Sara Ibrahim is a barrister specialising in employment law
George Osborne’s plan A to stimulate economic growth has detoured into the realm of employment law. With a logic that it is hard to follow he declared that businesses would be encouraged to hire more staff by increasing the qualifying period for unfair dismissal claims from one year of employment to two. That way businesses can be comforted that vexatious litigants can’t get at them.
You see? Neither do I. Oh, and there is also going to be an issue fee which claimants can only get back if they win their case.
I am not alone in my cynicism. The equality and human rights commission confirmed in their response to the government’s consultation this year that the ‘efficiencies’ sought could lead to inequalities.
They expressed concern that men tend to have longer periods of service than women and that there could be indirectly discriminatory effects of this change. In any event, it ignores the fact that claimants can still issue discrimination claims without having to meet a qualifying period.
Despite this, there doesn’t appear to have been any consideration on the impact these policies will have. Not only will it squeeze access to justice, but also it could well dissuade those from low paid groups with good claims not to make them.
The uncomfortable fact is that women, young people and some ethnic groups are disproportionately represented among the low paid. In the words of Ed Miliband last week, we are not all in this together, as this latest announcement shows.
Given the cost of obtaining legal representation for tribunals, many claimants are often in person throughout. Making them pay to issue a claim as in the county courts ignores the usual imbalance between the employer and the employee. It could act to disincentivise all claims rather than those that are bad ones. Even if you do accept the government’s reasoning, then it is hard to justify why the proposed issue fees being mooted are higher than similar value claims in the civil courts.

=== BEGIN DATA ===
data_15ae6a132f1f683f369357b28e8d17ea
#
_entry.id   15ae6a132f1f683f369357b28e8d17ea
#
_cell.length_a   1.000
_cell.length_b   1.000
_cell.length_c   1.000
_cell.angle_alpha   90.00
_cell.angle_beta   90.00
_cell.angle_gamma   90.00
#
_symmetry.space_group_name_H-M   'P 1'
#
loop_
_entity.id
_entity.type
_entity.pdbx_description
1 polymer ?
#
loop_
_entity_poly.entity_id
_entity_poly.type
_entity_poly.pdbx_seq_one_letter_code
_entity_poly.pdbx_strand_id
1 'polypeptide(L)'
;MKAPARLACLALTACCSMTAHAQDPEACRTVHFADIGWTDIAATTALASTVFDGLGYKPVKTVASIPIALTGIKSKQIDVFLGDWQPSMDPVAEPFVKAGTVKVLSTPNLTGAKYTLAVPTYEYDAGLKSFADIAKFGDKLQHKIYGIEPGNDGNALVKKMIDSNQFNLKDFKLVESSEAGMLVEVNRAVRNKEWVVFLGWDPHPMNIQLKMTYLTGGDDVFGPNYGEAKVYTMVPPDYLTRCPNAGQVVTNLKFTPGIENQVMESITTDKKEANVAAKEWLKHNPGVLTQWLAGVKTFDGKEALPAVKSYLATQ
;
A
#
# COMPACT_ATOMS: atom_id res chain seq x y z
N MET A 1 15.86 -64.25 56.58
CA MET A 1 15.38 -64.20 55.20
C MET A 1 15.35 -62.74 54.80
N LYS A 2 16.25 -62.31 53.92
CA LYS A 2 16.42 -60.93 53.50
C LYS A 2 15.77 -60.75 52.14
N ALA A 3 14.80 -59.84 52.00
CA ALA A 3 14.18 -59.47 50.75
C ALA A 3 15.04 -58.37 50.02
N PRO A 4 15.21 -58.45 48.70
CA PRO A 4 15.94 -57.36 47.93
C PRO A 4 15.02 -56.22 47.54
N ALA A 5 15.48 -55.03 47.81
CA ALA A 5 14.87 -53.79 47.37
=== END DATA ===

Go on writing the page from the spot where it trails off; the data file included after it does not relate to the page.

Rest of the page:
Interestingly, Dr John Philpott, the chief economic adviser at the chartered institute of personnel and development, sees little merit in the proposal. He says that the evidence is that less job protection encourages hiring in boom periods but increased firing in bust periods. It therefore makes employment rates less stable during the economic cycle.
However, it does not change the fundamentals – the number of people in secure employment. He strongly takes the view that this will be detrimental for the long term prosperity of the economy by undermining any spirit of engagement between staff and management. It seems out a bad signal to people at a time when they are already feeling vulnerable.
Disputes in the workplace happen. The correct way to reduce claims is to increase mediation between the parties and ensure organisations comply with existing regulations. Preventing people from issuing unfair dismissal claims is a mistake. All it shows is a lack of commitment on the part of this government to access to justice and a disregard for the low paid.
If the coalition are looking for another policy to u turn on, this is it.
• Gideon’s grotesque attempt to blame workers’ rights for unemployment – Richard Exell, October 4th 2011
• The Right’s prescription of more of the same ignores the evidence – Nicola Smith, July 26th 2011
• Health and Safety cuts: Criminal businesses let off the leash – Steve Tombs and David Whyte, March 26th 2011
• Employment tribunal reforms will further erode workers’ rights – Ruwan Subasinghe, February 7th 2011
• Cutting workers’ rights will not increase employment – Nicola Smith, January 10th 2011